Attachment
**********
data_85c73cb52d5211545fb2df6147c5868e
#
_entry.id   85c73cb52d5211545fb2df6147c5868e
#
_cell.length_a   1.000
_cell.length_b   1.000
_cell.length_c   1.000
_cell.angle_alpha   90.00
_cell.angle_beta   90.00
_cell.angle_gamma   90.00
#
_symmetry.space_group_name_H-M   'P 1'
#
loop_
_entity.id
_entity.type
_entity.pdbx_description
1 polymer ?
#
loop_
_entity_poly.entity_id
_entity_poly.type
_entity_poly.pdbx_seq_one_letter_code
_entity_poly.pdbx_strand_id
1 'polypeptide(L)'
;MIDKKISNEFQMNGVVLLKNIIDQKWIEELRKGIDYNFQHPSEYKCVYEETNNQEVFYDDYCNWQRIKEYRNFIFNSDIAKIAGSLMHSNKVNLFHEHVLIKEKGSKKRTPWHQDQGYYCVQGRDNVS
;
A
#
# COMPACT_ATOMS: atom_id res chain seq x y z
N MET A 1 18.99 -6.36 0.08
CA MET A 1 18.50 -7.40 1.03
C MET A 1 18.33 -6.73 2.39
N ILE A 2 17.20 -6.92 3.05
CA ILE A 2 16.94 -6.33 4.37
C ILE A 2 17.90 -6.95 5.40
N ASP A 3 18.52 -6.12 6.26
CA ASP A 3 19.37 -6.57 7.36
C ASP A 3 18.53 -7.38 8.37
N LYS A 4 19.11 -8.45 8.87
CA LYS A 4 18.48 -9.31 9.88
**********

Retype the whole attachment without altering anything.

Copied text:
data_85c73cb52d5211545fb2df6147c5868e
#
_entry.id   85c73cb52d5211545fb2df6147c5868e
#
_cell.length_a   1.000
_cell.length_b   1.000
_cell.length_c   1.000
_cell.angle_alpha   90.00
_cell.angle_beta   90.00
_cell.angle_gamma   90.00
#
_symmetry.space_group_name_H-M   'P 1'
#
loop_
_entity.id
_entity.type
_entity.pdbx_description
1 polymer ?
#
loop_
_entity_poly.entity_id
_entity_poly.type
_entity_poly.pdbx_seq_one_letter_code
_entity_poly.pdbx_strand_id
1 'polypeptide(L)'
;MIDKKISNEFQMNGVVLLKNIIDQKWIEELRKGIDYNFQHPSEYKCVYEETNNQEVFYDDYCNWQRIKEYRNFIFNSDIAKIAGSLMHSNKVNLFHEHVLIKEKGSKKRTPWHQDQGYYCVQGRDNVS
;
A
#
# COMPACT_ATOMS: atom_id res chain seq x y z
N MET A 1 18.99 -6.36 0.08
CA MET A 1 18.50 -7.40 1.03
C MET A 1 18.33 -6.73 2.39
N ILE A 2 17.20 -6.92 3.05
CA ILE A 2 16.94 -6.33 4.37
C ILE A 2 17.90 -6.95 5.40
N ASP A 3 18.52 -6.12 6.26
CA ASP A 3 19.37 -6.57 7.36
C ASP A 3 18.53 -7.38 8.37
N LYS A 4 19.11 -8.45 8.87
CA LYS A 4 18.48 -9.31 9.88